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Old 03-04-10, 03:36 PM   #1
neil
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Should I have booked my bike on the flight?

I just booked my flight to my first tour, but I forgot to ask this while I was booking. I'm bringing my bike with me on a flight, and I'll have to pay an oversize baggage fee for that. Is this something that I should have paid at time of booking, or is it fine to just show up at the airport and pay the fee then? I'm flying Westjet, if that makes any difference.

Also, my wife will be renting a bike. Has anyone rented on PEI? Any recommendations?

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Old 03-04-10, 04:29 PM   #2
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You don't have to reserve a spot for the bike, unless it's a tiny airplane then they might need to know in advance.

Leave extra time at the airport just in case, but I've never had trouble.
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Old 03-04-10, 05:48 PM   #3
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I agree with VG. I have never booked the back ahead. You stand a better chance of not being charged if you wait till you check in. You might get lucky and have someone check you in that either does not know the rules or feels sorry that you have to pay that high fee. Don't hold your breath but it has been known to happen.

Also print out the rules right now. If the cost changes you pay what the rules were the day you bought the ticket. Make sure you take them with you.
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Old 03-04-10, 09:41 PM   #4
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Also print out the rules right now. If the cost changes you pay what the rules were the day you bought the ticket. Make sure you take them with you.
Not always true. When I booked my flight with Transat, bikes were free. Before the trip, they started charging $30. Even with the info in hand, I still had to pay the $30. They kept directing me to the "fees subject to change" part of the equation. At least at the Paris end of the trip. Calgary was cool with waving the fee. My calls to the Montreal office fell on deaf ears when I got home. Although I was ticked at the situation at the time, $30 isn't too bad by todays standards.
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Old 03-05-10, 12:25 AM   #5
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You can just show up with the bicycle, BUT more and more airlines are putting restrictions on bicycles. When I flew to Australia this past June, I had a short leg on a United Express flight, and was told that there was no guarantee my bicycle would be on that flight.

And as you can see on the United website's info on bicycles, it says:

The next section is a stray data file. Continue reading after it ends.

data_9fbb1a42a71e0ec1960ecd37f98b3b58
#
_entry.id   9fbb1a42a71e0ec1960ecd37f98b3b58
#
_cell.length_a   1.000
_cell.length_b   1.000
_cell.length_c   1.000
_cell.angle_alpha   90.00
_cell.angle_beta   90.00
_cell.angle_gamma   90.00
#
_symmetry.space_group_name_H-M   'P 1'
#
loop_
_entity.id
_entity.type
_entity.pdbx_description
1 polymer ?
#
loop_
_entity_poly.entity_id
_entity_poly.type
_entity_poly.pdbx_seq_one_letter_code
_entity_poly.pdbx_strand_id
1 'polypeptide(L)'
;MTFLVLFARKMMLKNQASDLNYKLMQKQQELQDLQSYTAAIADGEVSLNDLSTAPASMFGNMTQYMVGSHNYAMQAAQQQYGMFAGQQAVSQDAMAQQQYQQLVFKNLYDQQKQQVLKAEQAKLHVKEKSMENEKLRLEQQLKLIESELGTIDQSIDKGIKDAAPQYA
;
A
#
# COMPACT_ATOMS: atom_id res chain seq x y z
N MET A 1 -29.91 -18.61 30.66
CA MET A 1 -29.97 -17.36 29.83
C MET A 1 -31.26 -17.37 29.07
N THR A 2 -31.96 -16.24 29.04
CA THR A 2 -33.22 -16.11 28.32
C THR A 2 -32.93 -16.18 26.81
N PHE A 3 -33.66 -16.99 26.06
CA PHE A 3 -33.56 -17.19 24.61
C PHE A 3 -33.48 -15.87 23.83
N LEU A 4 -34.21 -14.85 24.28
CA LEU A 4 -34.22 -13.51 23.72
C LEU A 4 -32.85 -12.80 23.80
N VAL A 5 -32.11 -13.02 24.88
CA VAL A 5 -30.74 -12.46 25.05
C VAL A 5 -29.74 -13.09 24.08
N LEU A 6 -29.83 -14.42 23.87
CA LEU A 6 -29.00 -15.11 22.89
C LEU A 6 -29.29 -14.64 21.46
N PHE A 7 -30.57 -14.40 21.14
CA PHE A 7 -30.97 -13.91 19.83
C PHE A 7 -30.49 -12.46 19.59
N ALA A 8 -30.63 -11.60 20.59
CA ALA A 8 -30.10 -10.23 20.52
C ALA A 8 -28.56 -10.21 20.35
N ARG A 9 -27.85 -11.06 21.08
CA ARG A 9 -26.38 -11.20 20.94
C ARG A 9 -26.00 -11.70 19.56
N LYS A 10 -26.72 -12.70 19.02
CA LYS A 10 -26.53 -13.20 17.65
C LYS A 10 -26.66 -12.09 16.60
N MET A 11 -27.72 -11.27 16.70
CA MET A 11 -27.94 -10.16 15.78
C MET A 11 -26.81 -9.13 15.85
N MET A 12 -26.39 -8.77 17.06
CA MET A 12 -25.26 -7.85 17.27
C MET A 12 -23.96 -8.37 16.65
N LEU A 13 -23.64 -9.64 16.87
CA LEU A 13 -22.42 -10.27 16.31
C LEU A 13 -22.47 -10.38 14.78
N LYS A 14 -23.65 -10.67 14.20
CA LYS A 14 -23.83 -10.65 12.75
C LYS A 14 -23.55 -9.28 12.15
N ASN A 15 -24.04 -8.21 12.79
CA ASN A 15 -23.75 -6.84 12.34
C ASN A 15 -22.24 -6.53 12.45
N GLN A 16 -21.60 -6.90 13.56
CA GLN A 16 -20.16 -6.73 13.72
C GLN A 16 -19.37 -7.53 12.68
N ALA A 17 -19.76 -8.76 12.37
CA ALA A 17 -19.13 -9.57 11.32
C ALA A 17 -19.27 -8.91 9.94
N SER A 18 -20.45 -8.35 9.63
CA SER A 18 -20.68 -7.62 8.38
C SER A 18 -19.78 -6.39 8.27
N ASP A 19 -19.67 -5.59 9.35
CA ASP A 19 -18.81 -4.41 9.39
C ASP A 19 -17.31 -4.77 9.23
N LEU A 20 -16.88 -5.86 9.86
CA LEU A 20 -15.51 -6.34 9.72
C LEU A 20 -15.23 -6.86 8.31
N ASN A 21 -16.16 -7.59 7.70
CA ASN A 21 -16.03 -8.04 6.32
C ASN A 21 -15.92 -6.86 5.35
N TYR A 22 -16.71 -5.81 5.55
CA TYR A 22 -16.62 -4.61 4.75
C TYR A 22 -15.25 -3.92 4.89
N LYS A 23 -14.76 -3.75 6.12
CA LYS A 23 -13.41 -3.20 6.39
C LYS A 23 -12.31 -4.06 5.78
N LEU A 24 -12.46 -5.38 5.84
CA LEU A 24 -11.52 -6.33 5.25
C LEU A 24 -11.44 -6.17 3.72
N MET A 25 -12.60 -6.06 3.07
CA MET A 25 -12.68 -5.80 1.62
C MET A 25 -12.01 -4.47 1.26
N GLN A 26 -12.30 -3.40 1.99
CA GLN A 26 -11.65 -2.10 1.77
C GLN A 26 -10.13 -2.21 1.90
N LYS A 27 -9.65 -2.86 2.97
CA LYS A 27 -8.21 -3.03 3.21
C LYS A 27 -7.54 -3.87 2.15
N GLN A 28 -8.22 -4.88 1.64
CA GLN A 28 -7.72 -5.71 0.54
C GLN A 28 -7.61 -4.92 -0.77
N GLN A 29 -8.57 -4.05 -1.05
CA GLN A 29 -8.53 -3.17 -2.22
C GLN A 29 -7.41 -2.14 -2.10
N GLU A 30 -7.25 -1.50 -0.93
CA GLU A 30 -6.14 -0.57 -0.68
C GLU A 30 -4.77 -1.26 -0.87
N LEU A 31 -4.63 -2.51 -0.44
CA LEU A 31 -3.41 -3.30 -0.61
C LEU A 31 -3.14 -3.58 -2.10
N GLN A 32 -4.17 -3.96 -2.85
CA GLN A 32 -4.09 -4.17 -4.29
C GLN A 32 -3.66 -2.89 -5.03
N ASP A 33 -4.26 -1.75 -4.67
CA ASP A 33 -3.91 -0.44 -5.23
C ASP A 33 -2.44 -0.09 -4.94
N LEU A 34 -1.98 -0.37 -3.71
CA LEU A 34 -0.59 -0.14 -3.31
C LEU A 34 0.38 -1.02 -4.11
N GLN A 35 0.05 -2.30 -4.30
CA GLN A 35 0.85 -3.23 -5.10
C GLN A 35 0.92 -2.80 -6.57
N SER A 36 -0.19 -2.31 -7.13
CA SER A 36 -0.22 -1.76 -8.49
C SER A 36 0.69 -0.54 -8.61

http://www.united.com/page/article/0...0.html#bicycle

"If your itinerary includes a United Express flight, please contact United for information regarding aircraft cargo hold limits."

Always read your airline's information regarding bicycles ... and re-read it a few days before travelling. Things may have changed.
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Old 03-05-10, 01:35 AM   #6
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We ALWAYS make sure we report the fact that we fly with two bikes.
that way it is on the ticket. we never had any problems bringing our bikes.

and yes, knowing what the rules / regulations are is always good.
but, as the say: 'everything subject to change'.

however: be polite, friendly etc. and who knows...
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Old 03-05-10, 05:12 AM   #7
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Not always true. When I booked my flight with Transat, bikes were free. Before the trip, they started charging $30. Even with the info in hand, I still had to pay the $30. They kept directing me to the "fees subject to change" part of the equation. At least at the Paris end of the trip. Calgary was cool with waving the fee. My calls to the Montreal office fell on deaf ears when I got home. Although I was ticked at the situation at the time, $30 isn't too bad by todays standards.
Yep ... the same thing happened to Rowan on a flight back to Australia. He booked the flight about 8 months early, and by the time he got there, many of the airlines had changed their policies drastically ... including the one he was flying with ... and he was charged for his bicycle. Showing them the rules on the day the ticket was purchased meant nothing to them.


But to answer the OP, you pay for your bicycle when you check in at the airport.
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Old 03-05-10, 11:10 AM   #8
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Westjet has their bicycle baggage policy online:

http://www.westjet.com/guest/en/trav...shtml#bicycles

A good tip I read on bicycletouringpro: Have a print out of the policy with you when you check-in. That way you can counter if the attendant makes incorrect claims about their policy.
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Old 03-06-10, 05:02 AM   #9
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A good tip I read on bicycletouringpro: Have a print out of the policy with you when you check-in. That way you can counter if the attendant makes incorrect claims about their policy.
But print the policy the day before your flight. As mentioned earlier things change quite frequently in the world of airline policies and what the situation was when you booked your flight may not be the situation when you get your flight.